Then we pointed out that he was not a tear-away. Unlike his compatriots Wasim Akram, Waqar Younis or even the ones prior to him like Dennis Lillee or Kapil Dev – bowlers who counted a lot on speed — he was a bowler who operated between 125km and 135 km, yet ended up with 355 Test wickets and 400 ODI wickets. What was the magic behind it?

With a wry smile Vaas replied: “When you are a seam operator, either you bowl fast or you swing the ball. So when you are operating at a modest speed, you have to swing the ball. Keep the ball in the right areas, keep worrying him with the right field placings and force the batsman to make mistakes. That is the primary duty of a fast bowler.”

The first Lankan player to get a hat-trick in a world cup explained that reading a batsman is also a very important agenda in a bowler’s arsenal. “First a bowler has to ascertain if the batsman is waiting to attack you on the leg or the off. A bowler primarily has to take a good look at a batsman’s stance. There may be a batsman who is waiting to pull you. Then what you must do is to feed the ball right up.” The Musings posed a crucial question. We asked the former Lankan opening bowler about how he and Muttiah Muralitharan forged that association to finish with 1155 Test wickets between them and especially when Muralitharan was an off spinner. Vaas who was expecting the question said: “We had a good understanding. It happened so that we got used to each other and began to bowl from either end most of the time. Then when I was keeping the runs down and bowling tight, Murali used to take the wickets and sometimes when he was not getting the wickets he kept a tight leash at his end so that I could take the wickets from my end. That was the understanding we had.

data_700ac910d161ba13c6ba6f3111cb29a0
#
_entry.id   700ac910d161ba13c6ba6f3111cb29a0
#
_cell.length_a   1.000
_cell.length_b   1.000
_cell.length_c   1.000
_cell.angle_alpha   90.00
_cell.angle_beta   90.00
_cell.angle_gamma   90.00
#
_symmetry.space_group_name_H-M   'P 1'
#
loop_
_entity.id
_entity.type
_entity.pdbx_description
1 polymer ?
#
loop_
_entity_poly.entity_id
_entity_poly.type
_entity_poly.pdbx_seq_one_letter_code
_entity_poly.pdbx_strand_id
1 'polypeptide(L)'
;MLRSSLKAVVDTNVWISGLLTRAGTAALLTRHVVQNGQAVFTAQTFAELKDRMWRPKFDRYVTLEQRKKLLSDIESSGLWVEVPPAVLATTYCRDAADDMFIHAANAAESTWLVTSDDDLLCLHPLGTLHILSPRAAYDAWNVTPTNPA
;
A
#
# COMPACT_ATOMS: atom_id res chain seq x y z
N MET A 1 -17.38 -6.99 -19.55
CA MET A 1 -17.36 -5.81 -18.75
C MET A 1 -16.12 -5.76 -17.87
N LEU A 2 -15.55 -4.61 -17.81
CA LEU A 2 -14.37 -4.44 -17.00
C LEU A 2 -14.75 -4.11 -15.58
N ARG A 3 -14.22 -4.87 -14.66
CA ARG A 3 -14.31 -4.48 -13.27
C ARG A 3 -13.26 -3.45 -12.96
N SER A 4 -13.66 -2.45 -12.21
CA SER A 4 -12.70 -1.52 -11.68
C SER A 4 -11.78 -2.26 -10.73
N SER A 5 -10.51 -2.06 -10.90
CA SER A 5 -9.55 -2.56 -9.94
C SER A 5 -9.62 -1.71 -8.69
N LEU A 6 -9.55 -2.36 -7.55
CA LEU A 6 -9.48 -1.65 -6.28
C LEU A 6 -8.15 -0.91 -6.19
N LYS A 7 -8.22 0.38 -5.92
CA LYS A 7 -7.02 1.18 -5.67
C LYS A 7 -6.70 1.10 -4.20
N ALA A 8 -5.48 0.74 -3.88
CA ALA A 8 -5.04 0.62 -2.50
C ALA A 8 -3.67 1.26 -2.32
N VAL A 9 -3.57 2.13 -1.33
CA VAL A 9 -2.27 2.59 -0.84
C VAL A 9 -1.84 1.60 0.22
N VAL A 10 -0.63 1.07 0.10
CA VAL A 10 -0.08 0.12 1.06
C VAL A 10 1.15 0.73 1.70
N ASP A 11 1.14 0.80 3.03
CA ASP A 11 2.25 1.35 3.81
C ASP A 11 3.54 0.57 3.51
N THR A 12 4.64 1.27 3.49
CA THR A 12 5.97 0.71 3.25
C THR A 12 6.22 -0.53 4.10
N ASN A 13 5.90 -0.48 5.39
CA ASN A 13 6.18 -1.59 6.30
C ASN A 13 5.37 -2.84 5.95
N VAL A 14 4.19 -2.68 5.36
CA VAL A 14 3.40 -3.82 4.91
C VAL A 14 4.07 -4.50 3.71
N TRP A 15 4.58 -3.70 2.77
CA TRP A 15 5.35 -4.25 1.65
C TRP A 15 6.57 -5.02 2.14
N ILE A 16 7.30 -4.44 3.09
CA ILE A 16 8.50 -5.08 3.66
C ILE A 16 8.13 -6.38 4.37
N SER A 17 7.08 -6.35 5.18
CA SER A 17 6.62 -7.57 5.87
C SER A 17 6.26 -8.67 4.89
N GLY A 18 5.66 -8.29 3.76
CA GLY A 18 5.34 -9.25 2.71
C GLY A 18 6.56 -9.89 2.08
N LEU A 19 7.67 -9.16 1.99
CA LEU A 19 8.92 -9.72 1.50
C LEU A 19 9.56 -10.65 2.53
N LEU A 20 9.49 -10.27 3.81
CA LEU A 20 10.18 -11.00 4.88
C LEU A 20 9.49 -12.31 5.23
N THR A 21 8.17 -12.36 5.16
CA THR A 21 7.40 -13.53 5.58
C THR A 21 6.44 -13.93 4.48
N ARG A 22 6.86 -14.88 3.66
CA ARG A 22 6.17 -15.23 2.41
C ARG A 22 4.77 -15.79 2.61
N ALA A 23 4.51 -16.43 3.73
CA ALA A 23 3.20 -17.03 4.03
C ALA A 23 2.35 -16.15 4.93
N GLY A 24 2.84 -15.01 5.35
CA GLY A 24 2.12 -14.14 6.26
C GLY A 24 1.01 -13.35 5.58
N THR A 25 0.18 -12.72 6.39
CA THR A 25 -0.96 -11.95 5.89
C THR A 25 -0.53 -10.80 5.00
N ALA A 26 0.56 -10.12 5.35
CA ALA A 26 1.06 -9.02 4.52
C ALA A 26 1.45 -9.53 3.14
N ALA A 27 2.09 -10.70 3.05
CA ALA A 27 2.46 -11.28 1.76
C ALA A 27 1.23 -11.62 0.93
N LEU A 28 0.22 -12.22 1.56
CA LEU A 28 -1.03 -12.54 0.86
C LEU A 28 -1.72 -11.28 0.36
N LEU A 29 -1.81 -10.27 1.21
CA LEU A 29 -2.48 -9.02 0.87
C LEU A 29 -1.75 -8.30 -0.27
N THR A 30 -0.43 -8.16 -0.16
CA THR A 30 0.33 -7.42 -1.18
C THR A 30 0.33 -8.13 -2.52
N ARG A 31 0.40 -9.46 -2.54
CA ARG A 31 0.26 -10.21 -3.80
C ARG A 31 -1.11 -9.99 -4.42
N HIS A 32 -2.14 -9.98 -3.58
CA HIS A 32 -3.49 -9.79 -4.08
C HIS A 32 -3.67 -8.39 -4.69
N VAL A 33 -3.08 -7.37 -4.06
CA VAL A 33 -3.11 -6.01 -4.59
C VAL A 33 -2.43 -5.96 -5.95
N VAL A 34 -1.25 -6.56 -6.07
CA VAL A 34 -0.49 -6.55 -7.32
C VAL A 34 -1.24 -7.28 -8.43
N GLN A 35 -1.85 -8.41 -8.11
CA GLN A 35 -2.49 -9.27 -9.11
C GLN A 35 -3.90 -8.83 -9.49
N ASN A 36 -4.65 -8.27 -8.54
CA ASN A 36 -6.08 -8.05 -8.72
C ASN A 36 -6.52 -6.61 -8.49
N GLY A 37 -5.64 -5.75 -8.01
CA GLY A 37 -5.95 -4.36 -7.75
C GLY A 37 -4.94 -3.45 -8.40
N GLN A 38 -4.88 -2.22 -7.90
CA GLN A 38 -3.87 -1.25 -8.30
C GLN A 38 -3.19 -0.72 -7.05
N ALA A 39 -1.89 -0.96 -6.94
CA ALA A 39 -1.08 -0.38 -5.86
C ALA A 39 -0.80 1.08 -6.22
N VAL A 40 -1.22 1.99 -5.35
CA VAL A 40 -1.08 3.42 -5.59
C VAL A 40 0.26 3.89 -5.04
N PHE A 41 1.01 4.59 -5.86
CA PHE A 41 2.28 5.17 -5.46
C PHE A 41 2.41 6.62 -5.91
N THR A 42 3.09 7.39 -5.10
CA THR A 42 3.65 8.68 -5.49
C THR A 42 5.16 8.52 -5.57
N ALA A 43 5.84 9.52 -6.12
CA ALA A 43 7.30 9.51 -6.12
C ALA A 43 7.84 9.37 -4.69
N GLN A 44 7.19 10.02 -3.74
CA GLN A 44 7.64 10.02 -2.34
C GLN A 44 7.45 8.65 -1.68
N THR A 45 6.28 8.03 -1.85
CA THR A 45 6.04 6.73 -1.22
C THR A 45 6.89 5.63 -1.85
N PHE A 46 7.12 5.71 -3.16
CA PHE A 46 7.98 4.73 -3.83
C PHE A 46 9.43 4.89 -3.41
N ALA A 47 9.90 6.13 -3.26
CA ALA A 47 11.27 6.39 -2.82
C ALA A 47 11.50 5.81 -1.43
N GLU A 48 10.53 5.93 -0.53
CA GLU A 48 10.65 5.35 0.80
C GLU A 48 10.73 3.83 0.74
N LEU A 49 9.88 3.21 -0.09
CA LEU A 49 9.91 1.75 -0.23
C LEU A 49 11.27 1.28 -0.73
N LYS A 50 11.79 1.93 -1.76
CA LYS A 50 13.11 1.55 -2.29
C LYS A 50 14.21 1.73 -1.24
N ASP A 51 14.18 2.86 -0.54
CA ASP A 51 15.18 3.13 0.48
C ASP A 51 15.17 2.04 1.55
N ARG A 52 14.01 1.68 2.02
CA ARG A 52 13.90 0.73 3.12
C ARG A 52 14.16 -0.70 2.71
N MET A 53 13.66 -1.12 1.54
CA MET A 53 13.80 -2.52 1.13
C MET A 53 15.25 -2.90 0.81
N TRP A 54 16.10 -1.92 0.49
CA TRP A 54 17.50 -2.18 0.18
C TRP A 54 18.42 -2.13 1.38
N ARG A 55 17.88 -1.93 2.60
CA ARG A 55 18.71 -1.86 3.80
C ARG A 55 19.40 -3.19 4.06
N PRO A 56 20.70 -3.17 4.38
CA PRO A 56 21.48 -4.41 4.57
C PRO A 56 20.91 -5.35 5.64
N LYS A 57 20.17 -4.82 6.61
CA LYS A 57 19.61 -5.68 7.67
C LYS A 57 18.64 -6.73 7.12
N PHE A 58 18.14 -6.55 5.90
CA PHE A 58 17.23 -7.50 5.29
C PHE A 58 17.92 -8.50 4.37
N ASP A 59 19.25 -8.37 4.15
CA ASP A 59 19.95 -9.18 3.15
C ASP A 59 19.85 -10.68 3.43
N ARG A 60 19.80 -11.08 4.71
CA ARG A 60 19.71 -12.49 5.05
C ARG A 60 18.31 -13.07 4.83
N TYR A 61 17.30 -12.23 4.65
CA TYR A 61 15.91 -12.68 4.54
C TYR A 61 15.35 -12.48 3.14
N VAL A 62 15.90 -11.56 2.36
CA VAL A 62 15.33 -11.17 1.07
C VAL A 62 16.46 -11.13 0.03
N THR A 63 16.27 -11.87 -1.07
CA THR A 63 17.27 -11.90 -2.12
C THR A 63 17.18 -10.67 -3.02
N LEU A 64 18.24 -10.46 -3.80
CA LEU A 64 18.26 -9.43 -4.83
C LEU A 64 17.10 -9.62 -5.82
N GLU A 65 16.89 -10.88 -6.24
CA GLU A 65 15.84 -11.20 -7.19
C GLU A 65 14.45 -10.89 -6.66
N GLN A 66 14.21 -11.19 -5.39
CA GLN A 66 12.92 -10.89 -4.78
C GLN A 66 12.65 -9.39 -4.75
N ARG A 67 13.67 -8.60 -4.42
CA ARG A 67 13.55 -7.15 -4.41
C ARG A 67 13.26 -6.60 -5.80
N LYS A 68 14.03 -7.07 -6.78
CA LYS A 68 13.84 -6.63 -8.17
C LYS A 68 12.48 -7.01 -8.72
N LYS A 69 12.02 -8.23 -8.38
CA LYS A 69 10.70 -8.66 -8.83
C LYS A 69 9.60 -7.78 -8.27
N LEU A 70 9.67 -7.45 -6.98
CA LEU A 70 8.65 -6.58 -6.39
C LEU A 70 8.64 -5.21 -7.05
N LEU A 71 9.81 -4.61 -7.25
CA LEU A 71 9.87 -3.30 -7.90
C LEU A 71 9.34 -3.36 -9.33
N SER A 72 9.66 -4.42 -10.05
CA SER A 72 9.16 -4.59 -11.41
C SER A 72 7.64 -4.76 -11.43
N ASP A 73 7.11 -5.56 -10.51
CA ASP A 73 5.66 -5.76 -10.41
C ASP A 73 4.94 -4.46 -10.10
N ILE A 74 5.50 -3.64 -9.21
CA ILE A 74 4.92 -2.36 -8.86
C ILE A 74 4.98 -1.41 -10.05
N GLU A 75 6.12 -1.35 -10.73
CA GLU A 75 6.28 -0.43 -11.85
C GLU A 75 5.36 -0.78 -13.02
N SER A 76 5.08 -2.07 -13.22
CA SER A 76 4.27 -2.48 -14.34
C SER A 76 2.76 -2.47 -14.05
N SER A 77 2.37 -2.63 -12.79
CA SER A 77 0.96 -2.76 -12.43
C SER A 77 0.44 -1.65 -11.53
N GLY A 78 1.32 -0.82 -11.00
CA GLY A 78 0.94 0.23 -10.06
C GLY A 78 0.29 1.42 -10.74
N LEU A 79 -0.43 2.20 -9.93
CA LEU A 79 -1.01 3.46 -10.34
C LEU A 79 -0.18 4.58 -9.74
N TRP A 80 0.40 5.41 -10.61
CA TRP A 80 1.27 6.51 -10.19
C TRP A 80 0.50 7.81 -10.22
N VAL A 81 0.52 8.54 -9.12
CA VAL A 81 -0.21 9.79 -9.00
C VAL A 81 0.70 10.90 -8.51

“Like the batting partnerships, you have to have bowling partnerships as well. We used to talk a lot and decide as to how we were going to operate in a match or a particular inning.”